Signs and Rhymes: An Interview with Dawn Babb Prochovnic

Today we have a special treat – an interview with Dawn Babb Prochovnic, the author of sixteen picture books in the Story Time With Signs & Rhymes series (Abdo Publishing Group) and the founder of SmallTalk Learning.  Each Story Time With Signs & Rhymes book focuses on a different topic, from animals to food to school signs, and introduces basic American Sign Language through a fun rhyming story and colorful illustrations.  Dawn blogs at





Without further ado, here’s the interview!

1) How did you first become interested in sign language (and in particular, signing with hearing children)?

I took an interest in sign language as a young child. I was raised on three episodes of Sesame Street a day and enjoyed watching Linda Bove use sign language to communicate. When I was in grade school I volunteered in what was then called the “special education classroom” and enjoyed using sign language in that environment.

When I started planning for my own family in the mid-1990’s, I learned about the idea of signing with hearing babies. I read books, watched videos, researched web sites and took signing classes in my local community to expand my signing vocabulary. When my first child was born in 1999, our family embraced signing as an important part of our early communication with our daughter. Signing made it possible for her to tell us what she was thinking and what she needed before she was able to clearly communicate verbally. Back then, signing was more of an alternative thing to do with your hearing baby—it was definitely not mainstream. Our positive experience garnered the attention of other families around us. Soon, friends began asking for informal workshops.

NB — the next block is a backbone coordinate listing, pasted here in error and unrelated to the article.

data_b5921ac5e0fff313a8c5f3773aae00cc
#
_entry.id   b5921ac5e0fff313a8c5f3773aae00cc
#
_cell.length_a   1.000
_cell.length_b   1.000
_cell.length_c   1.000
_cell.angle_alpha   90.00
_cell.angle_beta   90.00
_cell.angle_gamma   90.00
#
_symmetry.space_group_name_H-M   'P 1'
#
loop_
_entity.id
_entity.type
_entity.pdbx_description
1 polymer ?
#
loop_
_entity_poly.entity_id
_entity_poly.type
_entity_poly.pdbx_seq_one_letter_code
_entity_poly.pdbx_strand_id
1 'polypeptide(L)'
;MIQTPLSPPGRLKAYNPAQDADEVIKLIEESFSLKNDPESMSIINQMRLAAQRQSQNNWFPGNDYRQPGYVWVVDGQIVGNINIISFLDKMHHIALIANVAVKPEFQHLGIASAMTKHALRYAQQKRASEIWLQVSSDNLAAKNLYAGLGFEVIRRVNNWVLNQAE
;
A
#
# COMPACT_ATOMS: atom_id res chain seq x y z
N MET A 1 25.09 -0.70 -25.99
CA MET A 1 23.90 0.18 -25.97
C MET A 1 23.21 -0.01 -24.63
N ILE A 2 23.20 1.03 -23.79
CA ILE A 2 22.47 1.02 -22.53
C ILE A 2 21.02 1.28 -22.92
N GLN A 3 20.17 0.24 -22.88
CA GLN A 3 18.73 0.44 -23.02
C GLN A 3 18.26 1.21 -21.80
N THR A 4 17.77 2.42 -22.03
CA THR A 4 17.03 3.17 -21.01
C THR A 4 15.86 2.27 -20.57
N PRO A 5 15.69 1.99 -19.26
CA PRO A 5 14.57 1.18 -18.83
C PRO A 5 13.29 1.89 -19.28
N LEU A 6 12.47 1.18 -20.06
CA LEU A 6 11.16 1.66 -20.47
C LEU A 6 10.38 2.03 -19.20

I have an MA in organizational communication, and much of my pre-kid professional life was in the field of corporate training and development, teaching grown-ups how to communicate with each other. In the year 2000, I left my corporate job and started SmallTalk Learning (, a company that specializes in teaching sign language workshops to hearing families and educators. I love teaching, I love writing, and I deeply value family and communication. Teaching signing workshops and writing books for children enables me to blend all of these interests.

2) How did you come to write the “Story Time with Signs & Rhymes” series?

When I started teaching infant/toddler sign language workshops, I quickly discovered that the most effective way to help participants learn and remember particular signs was to teach them catchy songs they could sing and sign while they interacted with their babies and toddlers.  I wrote all kinds of ditties for this purpose, modeled after familiar children’s songs and rhymes like “Old MacDonald Has a Farm” and “Oh My Darlin’ Clementine.”